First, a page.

The first video is a quick little 30 second piece promising a look at Rick and The Governor meeting face-to-face for the first time. Thankfully it indicates that Daryl survives his bout with Merle, because he’s seen telling someone that The Governor is on his way to the prison. The majority of the trailer just plays up the impending war between the prison group and Woodbury, with soundbites from the characters mentioning how the action is going to heat up. Nothing we didn’t already know was coming. Then finally at the very end we just see separate shots of Rick and The Governor supposedly talking about how they have things to discuss. It’s kind of a rip off, because it’s not even clear they’re in the same room or that the clips are from the same scene based on the way it’s cut. No need to waste your time on this video. If you’d like to see it though, it’s below.

The second trailer for The Walking Dead Season 3 part 2, is a minute-long piece that seems like a music video at first with its credit in the corner revealing the name of the artist and song that it uses. There are some revealing tidbits with Carl telling Rick he should stop being the leader, The Governor telling Andrea to leave for the prison, and a naked Andrea standing over The Governor while he’s asleep holding a knife. Maybe he catches her contemplating his murder and that’s why he sends her away? Glenn has gotten much more badass, talking about how if The Governor wants a war, then he’s got one. Hopefully that trend will continue in the second half of the season. What piqued my curiosity the most was Hershel at the end of the trailer, calling Rick out. He’s yelling at Rick about taking responsibility for his dictatorship. I wonder what prompts that moment. Again the trailer is below. This one is definitely worth checking out.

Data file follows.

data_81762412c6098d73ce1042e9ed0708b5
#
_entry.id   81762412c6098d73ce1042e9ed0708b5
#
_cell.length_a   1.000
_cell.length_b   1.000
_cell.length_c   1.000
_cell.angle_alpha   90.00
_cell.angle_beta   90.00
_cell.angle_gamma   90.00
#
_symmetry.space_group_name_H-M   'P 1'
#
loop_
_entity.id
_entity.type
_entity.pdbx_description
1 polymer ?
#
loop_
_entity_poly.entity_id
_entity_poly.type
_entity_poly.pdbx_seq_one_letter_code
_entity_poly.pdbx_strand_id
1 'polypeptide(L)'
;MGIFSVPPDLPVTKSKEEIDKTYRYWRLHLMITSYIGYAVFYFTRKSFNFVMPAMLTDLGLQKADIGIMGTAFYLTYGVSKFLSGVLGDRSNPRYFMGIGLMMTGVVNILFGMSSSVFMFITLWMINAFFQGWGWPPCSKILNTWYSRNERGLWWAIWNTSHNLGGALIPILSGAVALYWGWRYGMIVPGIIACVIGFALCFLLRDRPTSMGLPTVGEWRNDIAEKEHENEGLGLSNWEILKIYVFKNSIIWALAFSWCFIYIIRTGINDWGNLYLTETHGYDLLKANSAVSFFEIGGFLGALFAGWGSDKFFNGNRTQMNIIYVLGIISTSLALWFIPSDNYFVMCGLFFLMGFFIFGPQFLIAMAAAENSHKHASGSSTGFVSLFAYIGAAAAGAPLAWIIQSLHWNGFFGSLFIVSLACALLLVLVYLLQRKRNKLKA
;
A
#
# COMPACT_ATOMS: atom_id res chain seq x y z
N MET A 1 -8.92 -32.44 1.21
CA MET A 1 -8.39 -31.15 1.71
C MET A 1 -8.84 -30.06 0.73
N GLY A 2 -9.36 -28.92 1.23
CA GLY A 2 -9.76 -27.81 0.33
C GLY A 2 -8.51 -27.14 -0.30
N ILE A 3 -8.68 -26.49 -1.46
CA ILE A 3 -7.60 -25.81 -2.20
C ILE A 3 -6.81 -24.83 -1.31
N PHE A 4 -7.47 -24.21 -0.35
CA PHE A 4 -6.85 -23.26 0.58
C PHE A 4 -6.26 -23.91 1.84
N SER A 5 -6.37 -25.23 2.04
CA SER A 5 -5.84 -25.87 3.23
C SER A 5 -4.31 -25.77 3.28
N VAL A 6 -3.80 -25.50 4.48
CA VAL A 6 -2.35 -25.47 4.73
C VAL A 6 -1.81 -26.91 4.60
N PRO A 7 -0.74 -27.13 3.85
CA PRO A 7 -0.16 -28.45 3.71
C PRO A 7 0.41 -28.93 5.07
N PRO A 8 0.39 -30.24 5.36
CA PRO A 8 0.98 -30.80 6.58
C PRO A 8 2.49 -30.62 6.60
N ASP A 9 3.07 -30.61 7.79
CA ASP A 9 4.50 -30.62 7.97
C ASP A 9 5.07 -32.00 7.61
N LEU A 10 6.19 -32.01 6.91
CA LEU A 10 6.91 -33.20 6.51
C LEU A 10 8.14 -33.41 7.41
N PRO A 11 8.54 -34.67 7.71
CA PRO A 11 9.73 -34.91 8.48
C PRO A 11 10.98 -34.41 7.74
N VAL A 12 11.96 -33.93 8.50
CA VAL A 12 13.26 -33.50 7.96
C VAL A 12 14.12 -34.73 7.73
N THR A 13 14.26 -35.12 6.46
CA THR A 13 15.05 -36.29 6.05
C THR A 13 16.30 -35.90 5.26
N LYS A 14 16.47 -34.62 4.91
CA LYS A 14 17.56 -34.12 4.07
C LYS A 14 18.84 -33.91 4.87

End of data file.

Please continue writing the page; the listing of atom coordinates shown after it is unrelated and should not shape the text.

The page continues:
What are you most looking forward to about the return of The Walking Dead on February 10? Any predictions on what will happen with the second half of Season 3?

Walking Dead Season 3 Ep. 2 (Sick) Recap

Norman Reedus as Daryl in Walking Dead Season 3 Episode 2

The Walking Dead Copyright 2012 AMC TV

Warning: This Walking Dead Season 3 post contains spoilers. Please wait until after watching, before reading further. Similarities and differences between the show and the comic are also discussed, but whenever possible, details of the comic are left ambiguous in case you decide to start it later on.

Summary: Rick’s team frantically attempts to save the Hershel’s life, while trying to work out a truce with the prison’s other newly discovered inhabitants.

Thankfully, Episode 2 (Sick) of The Walking Dead Season 3, picks up immediately where where Episode 1 left off, so you don’t miss a minute of action. After amputating Hershel’s leg and the encountering the prison’s survivors, Rick, Daryl, Glenn, and T-Dog desperately try to stop the bleeding. They manage to rush Hershel back to their cell block, where Carol, Lori, and his daughters provide care, but without medical supplies his fate is uncertain.